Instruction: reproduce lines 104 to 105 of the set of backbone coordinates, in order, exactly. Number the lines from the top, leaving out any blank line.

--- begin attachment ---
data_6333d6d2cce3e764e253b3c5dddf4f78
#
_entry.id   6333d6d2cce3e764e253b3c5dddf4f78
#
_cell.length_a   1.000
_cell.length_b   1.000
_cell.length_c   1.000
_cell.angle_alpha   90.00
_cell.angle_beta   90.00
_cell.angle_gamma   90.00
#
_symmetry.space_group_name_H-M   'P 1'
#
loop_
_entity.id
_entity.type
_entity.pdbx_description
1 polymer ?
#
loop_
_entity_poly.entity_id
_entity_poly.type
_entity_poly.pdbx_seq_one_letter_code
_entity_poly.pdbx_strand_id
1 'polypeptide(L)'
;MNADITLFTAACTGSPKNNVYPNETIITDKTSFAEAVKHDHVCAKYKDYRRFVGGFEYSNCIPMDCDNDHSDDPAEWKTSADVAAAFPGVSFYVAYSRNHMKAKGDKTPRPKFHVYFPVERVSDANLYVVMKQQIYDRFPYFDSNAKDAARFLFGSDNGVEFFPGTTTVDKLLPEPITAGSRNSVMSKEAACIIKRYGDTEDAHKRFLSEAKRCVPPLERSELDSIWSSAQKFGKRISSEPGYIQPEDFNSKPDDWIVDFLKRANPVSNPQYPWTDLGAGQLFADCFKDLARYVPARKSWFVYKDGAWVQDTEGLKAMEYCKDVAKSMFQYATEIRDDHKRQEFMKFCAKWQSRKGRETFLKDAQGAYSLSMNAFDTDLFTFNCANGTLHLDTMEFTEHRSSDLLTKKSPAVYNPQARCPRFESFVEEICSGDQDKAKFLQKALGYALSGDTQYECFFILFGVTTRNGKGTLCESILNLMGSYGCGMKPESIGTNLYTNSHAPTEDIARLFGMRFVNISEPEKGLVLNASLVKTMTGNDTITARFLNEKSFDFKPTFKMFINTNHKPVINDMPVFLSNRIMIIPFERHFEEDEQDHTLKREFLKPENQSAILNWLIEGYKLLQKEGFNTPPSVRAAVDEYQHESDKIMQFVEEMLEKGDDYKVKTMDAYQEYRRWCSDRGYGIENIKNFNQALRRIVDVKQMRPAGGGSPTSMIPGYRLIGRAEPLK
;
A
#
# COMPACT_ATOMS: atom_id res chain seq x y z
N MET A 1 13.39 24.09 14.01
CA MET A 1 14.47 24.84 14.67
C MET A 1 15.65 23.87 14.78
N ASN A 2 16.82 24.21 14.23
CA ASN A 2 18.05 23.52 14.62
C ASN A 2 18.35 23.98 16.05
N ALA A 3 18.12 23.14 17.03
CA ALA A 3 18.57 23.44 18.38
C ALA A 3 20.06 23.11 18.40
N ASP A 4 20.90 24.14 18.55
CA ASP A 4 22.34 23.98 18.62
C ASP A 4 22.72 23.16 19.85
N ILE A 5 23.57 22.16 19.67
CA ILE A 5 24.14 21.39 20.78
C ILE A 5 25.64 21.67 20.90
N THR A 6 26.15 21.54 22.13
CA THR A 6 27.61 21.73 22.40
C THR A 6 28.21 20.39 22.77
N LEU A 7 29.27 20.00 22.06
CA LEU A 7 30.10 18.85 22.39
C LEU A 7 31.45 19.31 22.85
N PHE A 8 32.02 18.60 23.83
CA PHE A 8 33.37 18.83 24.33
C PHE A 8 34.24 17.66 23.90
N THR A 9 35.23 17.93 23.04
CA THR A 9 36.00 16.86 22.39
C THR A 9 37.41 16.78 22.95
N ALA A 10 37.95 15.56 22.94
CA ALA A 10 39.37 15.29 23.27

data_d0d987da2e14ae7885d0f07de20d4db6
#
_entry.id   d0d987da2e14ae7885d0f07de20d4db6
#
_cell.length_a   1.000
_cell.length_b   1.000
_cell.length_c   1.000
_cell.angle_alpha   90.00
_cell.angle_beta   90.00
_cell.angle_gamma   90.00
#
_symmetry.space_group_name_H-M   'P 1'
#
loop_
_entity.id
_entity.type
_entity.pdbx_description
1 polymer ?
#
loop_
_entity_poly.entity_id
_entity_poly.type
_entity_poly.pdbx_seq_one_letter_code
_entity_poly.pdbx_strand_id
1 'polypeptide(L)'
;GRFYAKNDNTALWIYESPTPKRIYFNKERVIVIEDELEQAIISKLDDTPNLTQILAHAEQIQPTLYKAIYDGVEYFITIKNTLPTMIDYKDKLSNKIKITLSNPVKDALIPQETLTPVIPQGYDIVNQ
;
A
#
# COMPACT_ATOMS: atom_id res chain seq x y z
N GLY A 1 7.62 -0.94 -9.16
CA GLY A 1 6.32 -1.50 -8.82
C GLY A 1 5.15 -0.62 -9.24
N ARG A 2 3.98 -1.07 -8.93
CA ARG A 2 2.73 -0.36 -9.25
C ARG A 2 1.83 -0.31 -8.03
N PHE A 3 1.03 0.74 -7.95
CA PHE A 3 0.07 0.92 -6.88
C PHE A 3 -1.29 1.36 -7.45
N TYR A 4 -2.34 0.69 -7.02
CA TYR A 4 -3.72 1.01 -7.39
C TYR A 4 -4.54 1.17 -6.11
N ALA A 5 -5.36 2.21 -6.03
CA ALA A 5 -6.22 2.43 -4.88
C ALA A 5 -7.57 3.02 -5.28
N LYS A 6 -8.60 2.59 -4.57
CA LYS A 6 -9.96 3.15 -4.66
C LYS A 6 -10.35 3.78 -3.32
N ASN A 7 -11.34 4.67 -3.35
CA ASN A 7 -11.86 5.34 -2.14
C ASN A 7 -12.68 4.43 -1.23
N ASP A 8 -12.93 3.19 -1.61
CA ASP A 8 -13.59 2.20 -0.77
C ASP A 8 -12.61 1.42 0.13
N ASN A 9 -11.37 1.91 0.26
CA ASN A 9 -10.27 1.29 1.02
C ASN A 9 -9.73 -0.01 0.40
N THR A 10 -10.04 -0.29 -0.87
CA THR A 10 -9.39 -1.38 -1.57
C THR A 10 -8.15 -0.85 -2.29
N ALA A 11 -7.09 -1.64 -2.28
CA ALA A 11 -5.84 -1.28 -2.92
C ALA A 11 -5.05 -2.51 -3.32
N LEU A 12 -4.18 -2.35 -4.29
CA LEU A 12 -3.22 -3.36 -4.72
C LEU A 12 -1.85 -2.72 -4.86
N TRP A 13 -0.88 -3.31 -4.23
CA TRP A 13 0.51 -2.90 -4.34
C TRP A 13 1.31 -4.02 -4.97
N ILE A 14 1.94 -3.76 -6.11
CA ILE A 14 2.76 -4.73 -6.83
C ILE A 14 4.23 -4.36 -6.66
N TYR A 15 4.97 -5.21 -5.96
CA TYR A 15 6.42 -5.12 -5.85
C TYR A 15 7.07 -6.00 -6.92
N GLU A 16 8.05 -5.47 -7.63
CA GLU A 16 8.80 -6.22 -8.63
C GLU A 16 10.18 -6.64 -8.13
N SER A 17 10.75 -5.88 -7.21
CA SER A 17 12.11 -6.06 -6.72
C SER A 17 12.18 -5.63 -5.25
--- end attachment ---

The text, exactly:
C ALA A 5 -7.57 3.02 -5.28
N LYS A 6 -8.60 2.59 -4.57